While CUNY j-prof Jeff Jarvis that “TBD will be painted as a failure of local news online when it’s a failure of its company, nothing more,” others saw some larger implications for other online local news projects. Media analyst Alan Mutter that TBD’s plight is “further evidence that hyperlocal journalism is more hype than hope for the news business,” and Poynter’s Rick Edmonds gave from TBD’s struggles. Journal Register Co. CEO John Paton , arguing that Allbritton “can’t pretend to have seriously tried the hyperlocal business space after a six-month experiment it derailed half-way in.”

    Applying Apple’s new rules: Publishers’ consternation over Apple’s new subscription plan for mobile devices continued this week, with Frederic Filloux at Monday Note many publishers’ frustrations with Apple’s proposal. The New York Times’ and The Guardian’s both covered publishers’ Apple subscription conundrum, and one expert told Carr, “If you are a publisher, it puts things into a tailspin: The business model you have been working with for many years just lost 30 percent off the top.”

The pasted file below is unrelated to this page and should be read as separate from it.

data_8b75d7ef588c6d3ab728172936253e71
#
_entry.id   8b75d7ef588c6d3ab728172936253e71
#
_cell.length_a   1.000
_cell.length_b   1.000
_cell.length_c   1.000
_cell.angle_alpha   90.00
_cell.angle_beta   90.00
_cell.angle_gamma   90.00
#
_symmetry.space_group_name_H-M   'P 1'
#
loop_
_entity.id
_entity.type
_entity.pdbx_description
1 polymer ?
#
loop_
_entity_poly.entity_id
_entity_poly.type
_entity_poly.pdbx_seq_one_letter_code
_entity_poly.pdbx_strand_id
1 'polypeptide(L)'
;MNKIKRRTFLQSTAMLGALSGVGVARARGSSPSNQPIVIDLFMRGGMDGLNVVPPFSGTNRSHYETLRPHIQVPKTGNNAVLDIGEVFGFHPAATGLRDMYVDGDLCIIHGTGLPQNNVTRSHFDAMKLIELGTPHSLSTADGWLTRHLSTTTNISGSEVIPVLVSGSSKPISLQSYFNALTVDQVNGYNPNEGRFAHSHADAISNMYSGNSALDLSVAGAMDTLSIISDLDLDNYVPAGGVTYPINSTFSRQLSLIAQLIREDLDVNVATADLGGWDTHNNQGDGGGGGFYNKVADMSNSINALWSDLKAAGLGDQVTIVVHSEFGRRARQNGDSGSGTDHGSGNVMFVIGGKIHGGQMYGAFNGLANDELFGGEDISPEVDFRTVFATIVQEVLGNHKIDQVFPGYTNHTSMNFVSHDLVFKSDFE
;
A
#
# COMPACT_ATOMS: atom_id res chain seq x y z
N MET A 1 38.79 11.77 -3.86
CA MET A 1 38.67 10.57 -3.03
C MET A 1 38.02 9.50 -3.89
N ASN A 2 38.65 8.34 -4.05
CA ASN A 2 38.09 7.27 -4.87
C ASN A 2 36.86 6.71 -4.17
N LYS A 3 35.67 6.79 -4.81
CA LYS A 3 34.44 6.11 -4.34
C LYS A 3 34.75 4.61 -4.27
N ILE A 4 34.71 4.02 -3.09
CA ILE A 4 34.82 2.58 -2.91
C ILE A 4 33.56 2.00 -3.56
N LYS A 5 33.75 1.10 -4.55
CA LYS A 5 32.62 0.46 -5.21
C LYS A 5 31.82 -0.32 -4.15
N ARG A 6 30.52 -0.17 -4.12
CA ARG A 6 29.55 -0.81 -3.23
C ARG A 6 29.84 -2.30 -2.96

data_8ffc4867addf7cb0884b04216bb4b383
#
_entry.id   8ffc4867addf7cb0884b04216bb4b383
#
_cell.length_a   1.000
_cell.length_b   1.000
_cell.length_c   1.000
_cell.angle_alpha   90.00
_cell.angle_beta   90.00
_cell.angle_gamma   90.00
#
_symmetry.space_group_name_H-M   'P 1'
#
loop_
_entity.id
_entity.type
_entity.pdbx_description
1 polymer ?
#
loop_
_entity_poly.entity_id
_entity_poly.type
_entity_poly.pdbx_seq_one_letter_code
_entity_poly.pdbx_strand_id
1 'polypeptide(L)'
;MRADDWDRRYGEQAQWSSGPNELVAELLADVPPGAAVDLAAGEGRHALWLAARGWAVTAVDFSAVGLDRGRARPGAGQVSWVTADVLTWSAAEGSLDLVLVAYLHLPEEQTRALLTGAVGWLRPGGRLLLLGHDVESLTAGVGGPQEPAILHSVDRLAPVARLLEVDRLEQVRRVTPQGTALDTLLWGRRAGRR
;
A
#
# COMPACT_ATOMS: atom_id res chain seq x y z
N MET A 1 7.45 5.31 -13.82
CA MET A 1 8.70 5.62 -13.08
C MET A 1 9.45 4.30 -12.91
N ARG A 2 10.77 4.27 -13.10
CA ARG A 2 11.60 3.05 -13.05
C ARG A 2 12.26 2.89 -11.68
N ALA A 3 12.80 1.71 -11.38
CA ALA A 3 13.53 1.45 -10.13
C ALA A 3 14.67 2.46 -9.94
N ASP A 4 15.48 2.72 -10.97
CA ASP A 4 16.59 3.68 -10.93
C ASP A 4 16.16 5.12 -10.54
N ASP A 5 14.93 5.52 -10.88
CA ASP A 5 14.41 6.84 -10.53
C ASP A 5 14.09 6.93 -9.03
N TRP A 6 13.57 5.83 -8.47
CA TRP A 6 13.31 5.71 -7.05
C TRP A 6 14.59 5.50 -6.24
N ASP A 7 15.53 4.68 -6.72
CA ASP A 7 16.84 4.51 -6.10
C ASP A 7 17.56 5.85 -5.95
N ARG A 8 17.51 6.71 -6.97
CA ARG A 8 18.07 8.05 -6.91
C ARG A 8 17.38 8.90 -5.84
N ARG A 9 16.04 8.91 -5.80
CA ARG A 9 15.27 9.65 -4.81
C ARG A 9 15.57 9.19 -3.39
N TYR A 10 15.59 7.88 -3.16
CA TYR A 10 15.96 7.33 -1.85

At paidContent, James McQuivey for a lower revenue share for Apple, and Dan Gillmor whether publishers will stand up to Apple. The company may also be facing scrutiny from the U.S. Justice Department and Federal Trade Commission for possible antitrust violations, The Wall Street Journal .

    The fresh issue regarding Apple’s subscription policy this week, though, was the distinction between publishing apps and more service-oriented apps. The topic came to the fore when the folks from Readability, an app that allows users to read articles in an advertising-free environment, ripping Apple for rejecting their app, saying their new policy “smacks of greed.” Ars Technica’s and Apple blogger noted, though, that Readability’s 30%-off-the-top business model is a lot like Apple’s.